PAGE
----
West School Et al. – #ThursdayDoors

West School

For the past two weeks, I’ve been sharing doors from the towns of Lexington and Burlington, Massachusetts. As you might expect, I took pictures of more doors than I shared. Accordingly, I have some leftovers to share today.

The door I chose to feature is the West School in Burlington. Originally one of four one-room schools serving the children in Burlington West School was moved to its current location in the 1960s. Ironically, this classis, historic school sits across the street from the modern curved church I included last week. As for the rest of the doors, I have put what I know about these doors in the captions.

This post is part of Norm Frampton’s weekly fun look at doors from around the world. If you want to participate in this fun blogfest, or if you just want to see some wonderful doors, head on up to Norm’s place. I’m not sure if the blue frog is on duty, but there will be an option on Norm’s page to enter the gallery of everyone’s doors.

69 thoughts on “West School Et al. – #ThursdayDoors

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    1. Thanks! There were so many doors. I was hoping I had enough for another post. I do like finding the little one-room schools that have been preserved. I can’t imagine being in one (or teaching in one), but they are cute.

      Liked by 1 person

  1. I love that little schoolhouse, Dan. I think a collection of smaller buildings would be much better for schools than sprawling big properties. It would make them more homely and less institutional looking. Although combined heating and running costs might be higher.

    Liked by 1 person

  2. We had a “one room school house” in the little town where I grew up. It was no longer in use, but I always wished I could have gone to school there. Those church buildings are all quite unusual, as is the library. Nice stonework and roof lines. Love the banner on the church. Good message!

    We wound up with about 3″ of snow, or should I say ice! Ugh. Suppose to reach 49* today, so there should be significant melting, which unfortunately means slush, mud and little lakes of water. Sigh…..c’mon spring! Hope your area didn’t get hit too hard.
    🐾Ginger 🐾

    Liked by 1 person

    1. Thanks Ginger. We got about 2″ of snow with a nice crust of ice. Cleats allowed me to do the pre-snowblowing shoveling, and then the machine spit everything into the yard. Maddie got to play a little and I was able to get back to work inside. The car is staying in the garage.

      I did like the message on the banner.


  3. A door on a building is like lips on a face. Some are beautiful and welcoming, opening wide for enrichment. Some are scary and off-putting, like a frown or a snarl. And some are just there to get the job done.

    Liked by 1 person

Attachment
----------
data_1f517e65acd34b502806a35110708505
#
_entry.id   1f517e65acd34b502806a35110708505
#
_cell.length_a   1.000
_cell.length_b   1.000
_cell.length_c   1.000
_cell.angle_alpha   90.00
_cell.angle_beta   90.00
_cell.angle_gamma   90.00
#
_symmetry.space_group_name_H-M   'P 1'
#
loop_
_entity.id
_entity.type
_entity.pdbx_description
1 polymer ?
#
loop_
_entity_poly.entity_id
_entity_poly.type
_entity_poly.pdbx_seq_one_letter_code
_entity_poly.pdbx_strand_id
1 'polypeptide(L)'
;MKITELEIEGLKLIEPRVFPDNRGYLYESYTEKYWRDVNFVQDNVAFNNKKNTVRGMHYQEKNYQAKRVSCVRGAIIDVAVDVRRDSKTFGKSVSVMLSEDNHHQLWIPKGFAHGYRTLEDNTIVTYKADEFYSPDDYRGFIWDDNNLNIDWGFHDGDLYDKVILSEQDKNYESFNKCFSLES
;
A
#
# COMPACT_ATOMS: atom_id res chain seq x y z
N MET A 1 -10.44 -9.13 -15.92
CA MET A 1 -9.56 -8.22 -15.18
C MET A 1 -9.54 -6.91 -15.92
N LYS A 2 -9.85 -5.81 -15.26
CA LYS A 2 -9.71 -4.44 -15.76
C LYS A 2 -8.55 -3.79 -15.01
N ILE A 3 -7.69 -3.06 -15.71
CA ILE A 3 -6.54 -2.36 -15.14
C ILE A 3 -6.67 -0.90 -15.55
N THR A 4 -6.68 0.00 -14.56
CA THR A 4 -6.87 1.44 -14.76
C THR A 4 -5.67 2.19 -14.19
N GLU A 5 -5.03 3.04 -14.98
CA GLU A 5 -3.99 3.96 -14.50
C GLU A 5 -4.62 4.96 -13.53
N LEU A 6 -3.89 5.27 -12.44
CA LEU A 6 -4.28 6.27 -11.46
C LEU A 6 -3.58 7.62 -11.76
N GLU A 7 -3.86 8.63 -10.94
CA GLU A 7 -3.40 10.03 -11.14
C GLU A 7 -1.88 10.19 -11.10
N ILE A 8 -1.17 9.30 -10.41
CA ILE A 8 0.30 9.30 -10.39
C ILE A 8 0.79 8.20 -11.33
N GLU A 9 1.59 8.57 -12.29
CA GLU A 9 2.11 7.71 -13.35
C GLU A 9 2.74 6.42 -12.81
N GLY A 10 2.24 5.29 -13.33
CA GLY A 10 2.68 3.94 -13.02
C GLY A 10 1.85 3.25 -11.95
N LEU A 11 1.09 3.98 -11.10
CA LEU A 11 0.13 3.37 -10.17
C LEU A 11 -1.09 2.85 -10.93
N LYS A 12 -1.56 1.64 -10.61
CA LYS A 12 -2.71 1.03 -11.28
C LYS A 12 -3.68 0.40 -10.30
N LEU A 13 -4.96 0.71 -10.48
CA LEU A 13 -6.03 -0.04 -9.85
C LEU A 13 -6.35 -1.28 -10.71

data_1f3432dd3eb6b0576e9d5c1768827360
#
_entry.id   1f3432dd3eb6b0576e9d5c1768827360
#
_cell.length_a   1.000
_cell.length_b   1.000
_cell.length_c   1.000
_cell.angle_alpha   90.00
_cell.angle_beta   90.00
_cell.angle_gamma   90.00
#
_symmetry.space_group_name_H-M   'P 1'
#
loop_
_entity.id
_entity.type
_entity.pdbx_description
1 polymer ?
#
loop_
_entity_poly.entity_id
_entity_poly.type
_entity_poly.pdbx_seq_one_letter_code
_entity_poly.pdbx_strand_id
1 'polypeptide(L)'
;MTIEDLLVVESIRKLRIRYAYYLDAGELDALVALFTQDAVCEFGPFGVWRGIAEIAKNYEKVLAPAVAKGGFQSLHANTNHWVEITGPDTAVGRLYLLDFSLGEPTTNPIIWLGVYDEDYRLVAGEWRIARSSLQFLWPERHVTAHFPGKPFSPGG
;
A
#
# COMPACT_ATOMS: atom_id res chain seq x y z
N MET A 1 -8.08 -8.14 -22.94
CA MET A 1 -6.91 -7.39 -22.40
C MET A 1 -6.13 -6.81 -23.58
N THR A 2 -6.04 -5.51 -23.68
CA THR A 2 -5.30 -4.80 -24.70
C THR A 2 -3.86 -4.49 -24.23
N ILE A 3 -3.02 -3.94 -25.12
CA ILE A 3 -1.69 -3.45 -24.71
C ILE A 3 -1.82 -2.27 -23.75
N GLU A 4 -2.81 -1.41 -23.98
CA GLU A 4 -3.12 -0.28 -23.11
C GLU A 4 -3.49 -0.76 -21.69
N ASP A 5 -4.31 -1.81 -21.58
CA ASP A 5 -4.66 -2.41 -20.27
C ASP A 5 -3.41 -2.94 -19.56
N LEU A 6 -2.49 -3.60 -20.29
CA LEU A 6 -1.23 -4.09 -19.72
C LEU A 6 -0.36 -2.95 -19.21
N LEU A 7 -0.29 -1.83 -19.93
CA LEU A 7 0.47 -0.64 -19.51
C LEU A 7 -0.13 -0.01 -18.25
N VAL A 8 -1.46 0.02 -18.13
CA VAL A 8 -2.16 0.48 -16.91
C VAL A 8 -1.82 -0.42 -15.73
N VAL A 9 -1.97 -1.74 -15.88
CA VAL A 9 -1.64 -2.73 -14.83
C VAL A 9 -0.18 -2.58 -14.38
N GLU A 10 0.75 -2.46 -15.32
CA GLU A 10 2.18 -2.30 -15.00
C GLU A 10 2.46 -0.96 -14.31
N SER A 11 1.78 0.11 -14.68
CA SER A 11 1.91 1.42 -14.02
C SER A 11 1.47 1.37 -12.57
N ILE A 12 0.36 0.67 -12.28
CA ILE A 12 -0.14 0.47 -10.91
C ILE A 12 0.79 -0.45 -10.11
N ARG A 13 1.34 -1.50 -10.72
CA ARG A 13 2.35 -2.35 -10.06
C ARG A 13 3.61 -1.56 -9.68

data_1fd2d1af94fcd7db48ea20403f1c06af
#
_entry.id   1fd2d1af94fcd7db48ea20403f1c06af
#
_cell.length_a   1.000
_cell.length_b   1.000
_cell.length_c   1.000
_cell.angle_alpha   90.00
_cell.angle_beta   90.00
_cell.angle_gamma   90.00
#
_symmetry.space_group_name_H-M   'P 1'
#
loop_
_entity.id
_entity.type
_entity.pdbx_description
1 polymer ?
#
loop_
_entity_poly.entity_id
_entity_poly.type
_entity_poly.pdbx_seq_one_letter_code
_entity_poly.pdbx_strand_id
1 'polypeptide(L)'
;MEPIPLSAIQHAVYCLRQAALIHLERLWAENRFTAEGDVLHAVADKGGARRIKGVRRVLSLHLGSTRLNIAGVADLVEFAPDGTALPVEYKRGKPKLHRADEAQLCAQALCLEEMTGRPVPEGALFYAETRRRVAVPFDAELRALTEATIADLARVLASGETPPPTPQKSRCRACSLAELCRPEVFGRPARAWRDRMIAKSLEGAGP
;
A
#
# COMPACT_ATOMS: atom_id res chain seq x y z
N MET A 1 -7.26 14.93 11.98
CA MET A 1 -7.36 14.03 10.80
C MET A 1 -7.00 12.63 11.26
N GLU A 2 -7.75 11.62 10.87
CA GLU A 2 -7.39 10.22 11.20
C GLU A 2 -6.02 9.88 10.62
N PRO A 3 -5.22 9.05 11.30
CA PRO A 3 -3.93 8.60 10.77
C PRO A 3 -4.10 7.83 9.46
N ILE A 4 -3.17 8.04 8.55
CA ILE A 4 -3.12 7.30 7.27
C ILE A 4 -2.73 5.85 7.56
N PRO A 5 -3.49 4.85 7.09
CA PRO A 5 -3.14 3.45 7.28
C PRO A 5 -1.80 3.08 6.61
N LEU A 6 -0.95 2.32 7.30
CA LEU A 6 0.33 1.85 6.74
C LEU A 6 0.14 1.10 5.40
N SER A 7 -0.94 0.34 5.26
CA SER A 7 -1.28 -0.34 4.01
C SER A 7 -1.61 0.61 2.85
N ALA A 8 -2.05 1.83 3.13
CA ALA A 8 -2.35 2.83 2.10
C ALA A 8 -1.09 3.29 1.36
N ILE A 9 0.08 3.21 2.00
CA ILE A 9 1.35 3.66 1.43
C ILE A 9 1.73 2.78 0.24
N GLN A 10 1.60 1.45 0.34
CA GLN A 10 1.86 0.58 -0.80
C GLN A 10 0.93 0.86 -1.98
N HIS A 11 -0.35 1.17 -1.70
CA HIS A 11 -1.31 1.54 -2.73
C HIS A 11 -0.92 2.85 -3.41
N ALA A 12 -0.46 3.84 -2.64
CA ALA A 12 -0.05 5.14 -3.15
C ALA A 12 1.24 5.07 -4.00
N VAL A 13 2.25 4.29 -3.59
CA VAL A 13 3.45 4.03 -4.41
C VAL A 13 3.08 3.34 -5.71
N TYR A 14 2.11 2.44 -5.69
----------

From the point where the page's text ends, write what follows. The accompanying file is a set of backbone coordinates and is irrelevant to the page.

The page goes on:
4. Dan the Lexington Historical center was the train station. Good thing you included it to counter balance all of those one room school houses. I am guessing there are more doors on the back and that they are slightly less ornate than the main entrance. That is if they have survived. Nice.

    Liked by 1 person

  5. Hi Dan – love the little police house – I wonder if it has been there a while and perhaps was the original police house. Lots of churches … and I see most of the snow has gone – cheers Hilary

    Liked by 1 person

    1. Thanks Hilary. I wonder the same thing about that little building. They got more snow the night after I took these pictures, and they’ve gotten more snow, several times, since then. We’re all waiting for spring. I hope to get back up there when I have some time to explore.


  6. I like that church mostly because if it wasn’t for the bell tower you wouldn’t even know it was a church. The home across the street with the full length covered porch is gorgeous too.
    Here’s to nice leftovers :-)

    Liked by 1 person

  7. Hi Dan,
    There are some great doors here Dan and it’s also been interesting to experience this regional architecture. It’s not something you hear discussion very often and you here about international foods etc but so many places have a local influence on even a fairly basic home.
    I was quite intrigued by the First Baptist Church which looks like a castle. Do you know anything more about that?
    I am quite overdue for another doorscursion. Need to go lookinig for next week I suspect.
    Best wishes,


    1. Thansk Rowena. I know that First Baptist Church was built right after the government loosened the reins that The Congregational Church ha don cities and towns. We came here from England for “religious freedom” but that seemed to mean “we get to choose the religion we won’t be free from.” The Congregational Church was the de-facto government for many years. Maybe they just wanted a different look for their church.

      Liked by 1 person

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